Covid-19 has presented enormous challenges for almost all businesses. One industry in particular that has found itself in a precarious catch 22 is the aviation market. Significantly impacted by the pandemic, it is one market that is unlikely to ever resume its ‘business as normal’ from 12 months ago.

A key challenge for the sector is to reinstate confidence in air travel and to reassure passengers that all measures have been taken to achieve optimum health and safety. Already heavily automated facilities, airports are placing even greater pressure on their electrical infrastructures with the introduction of significant amounts of new technology. Prior to the Covid-19 crisis there was a key focus on making improvements to airport security screening. This still remains a high priority but is now coupled with the need to introduce more ‘touchless’ processes. These include systems to manage contactless procedures such as check-in, bag drop and boarding, automated queue management, AI (artificial intelligence) and biometric recognition.

With so much new technology being introduced at such a rapid pace, airport facilities need to be mindful of the strain on their power supplies, emergency power provisions and the knock on affects that any loss in power might have to operations.

Backup power for airports is commonplace, with many UPS (uninterruptible power supply) solutions and emergency power generators already used to support elements such as signalling systems, ticketing, air traffic control, emergency lighting and onsite data centres. However, as more technology is integrated, the impact this could have on existing load requirements needs to be considered. Overloading current UPS systems could cause them to fail. Although most modern UPS systems are designed to cope with some overload, it is not recommended as it can damage the performance of the unit.

Another aspect to be conscious of when extra equipment is being added to existing UPS systems, is runtime. Even if loads are not exceeded, autonomy can be affected as power will be distributed to more devices. To ensure that required runtimes can still be achieved it is important to consider all the other factors that will affect UPS autonomy including UPS applications, whether time needs to be factored in for server shutdown and time to re-apply power to the UPS system. Best practice advises that although UPS solutions should not run at full load capacity, autonomy should be calculated at full load to ensure that UPS batteries can operate at their highest capacity if they needed to.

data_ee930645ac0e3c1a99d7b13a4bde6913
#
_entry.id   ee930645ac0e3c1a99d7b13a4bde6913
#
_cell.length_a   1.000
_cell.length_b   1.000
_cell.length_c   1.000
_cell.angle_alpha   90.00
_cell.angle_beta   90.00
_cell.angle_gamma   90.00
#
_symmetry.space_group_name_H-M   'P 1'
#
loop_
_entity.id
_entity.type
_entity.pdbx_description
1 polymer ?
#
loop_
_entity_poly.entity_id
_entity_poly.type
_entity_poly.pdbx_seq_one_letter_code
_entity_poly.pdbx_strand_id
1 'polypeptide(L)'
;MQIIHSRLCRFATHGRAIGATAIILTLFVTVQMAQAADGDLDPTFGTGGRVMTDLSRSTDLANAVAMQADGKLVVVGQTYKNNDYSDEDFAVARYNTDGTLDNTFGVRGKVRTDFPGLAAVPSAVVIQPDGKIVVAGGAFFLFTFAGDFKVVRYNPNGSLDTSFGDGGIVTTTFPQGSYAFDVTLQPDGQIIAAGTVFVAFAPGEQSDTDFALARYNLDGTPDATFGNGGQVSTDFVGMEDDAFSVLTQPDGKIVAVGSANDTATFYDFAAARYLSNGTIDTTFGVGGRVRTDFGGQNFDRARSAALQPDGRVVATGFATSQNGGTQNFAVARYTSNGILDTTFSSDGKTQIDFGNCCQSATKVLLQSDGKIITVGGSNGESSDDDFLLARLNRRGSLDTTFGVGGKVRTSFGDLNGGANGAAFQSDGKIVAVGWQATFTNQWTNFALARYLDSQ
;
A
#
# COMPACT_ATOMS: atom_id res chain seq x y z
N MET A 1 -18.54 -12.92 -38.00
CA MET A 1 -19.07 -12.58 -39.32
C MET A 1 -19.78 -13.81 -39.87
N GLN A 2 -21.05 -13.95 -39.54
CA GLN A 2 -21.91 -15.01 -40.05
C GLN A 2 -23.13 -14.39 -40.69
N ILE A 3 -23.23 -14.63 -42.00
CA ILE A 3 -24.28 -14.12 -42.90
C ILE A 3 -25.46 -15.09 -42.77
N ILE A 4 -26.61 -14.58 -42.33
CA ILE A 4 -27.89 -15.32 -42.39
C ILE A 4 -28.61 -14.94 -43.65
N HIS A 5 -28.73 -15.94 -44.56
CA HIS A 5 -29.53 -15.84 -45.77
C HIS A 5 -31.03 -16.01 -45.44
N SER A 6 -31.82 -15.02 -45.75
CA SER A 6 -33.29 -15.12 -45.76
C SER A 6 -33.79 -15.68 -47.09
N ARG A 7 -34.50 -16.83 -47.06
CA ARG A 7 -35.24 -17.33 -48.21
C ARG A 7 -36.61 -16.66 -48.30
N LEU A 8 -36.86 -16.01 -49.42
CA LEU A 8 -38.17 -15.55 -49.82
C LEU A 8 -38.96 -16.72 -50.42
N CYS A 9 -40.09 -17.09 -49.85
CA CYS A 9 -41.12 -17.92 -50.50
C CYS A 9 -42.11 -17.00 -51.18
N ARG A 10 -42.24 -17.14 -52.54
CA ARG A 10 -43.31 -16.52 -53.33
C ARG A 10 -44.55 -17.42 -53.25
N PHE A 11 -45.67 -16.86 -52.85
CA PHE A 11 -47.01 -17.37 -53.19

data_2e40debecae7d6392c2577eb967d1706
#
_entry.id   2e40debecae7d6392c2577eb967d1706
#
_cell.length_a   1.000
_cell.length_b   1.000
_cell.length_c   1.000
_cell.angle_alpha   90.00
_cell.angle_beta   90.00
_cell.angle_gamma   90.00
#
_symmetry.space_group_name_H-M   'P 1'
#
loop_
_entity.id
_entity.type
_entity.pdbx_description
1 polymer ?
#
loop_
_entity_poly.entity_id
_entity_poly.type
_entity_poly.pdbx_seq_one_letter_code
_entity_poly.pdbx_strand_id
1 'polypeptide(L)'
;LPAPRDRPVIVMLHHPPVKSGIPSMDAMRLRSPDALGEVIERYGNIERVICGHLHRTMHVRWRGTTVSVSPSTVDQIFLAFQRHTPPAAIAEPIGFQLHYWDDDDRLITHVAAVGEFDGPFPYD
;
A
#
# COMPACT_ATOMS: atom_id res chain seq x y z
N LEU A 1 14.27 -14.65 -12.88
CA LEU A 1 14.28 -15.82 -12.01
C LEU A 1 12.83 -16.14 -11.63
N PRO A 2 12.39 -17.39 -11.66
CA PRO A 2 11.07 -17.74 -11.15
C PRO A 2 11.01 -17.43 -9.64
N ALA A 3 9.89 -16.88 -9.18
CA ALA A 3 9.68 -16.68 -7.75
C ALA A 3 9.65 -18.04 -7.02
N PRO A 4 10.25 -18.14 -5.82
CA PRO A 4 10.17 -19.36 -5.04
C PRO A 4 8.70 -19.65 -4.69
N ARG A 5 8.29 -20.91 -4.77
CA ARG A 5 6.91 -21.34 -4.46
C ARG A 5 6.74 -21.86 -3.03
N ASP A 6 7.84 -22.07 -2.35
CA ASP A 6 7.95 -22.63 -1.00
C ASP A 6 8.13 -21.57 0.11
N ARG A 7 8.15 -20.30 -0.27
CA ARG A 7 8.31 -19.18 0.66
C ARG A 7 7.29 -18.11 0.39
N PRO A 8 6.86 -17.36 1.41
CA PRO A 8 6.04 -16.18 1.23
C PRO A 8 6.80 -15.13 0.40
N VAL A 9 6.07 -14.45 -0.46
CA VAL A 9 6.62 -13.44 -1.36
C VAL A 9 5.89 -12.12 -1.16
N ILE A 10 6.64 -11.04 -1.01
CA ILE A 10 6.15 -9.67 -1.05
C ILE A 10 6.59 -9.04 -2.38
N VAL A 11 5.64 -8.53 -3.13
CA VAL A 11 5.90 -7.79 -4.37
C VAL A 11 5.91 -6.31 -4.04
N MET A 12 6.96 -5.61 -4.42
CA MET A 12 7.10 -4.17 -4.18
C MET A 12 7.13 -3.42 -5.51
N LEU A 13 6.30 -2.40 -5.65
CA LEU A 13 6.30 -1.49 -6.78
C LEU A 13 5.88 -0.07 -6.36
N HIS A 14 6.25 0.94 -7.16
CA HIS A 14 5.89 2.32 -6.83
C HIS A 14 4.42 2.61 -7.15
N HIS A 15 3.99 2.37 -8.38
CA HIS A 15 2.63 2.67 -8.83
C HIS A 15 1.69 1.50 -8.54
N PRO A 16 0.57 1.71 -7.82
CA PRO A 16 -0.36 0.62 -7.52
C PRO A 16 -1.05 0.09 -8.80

Airports fall under the critical facility category and their reliance on backup power solutions has never been greater. Demands to integrate new technologies, increased power anomalies and adverse weather conditions are all contributing to emergency power dependence. Power Control Ltd provides UPS solutions for airports across the country and supports them to deliver resilient power protection strategies.

Working within 24/7 environments means that downtime is not an option and any power interruption could have very disruptive and costly consequences. It is therefore important for procedures to be put in place to ensure that any work carried out is done with minimal interference to daily operations. This often requires temporary hire UPS systems to help support the power infrastructure whilst upgrades and maintenance works are undertaken. Due to the urgency to integrate more automated systems at airports many are also looking at rental UPS solutions as interim measures.

The priority for airports is to create safe environments for passengers and to give them enough confidence in the systems and practices established to reduce the spread of viruses. Backup power forms an essential part of that plan. To find out more about how Power Control can support airport systems, security equipment and data centres please get in touch [email protected] | 01246 431 431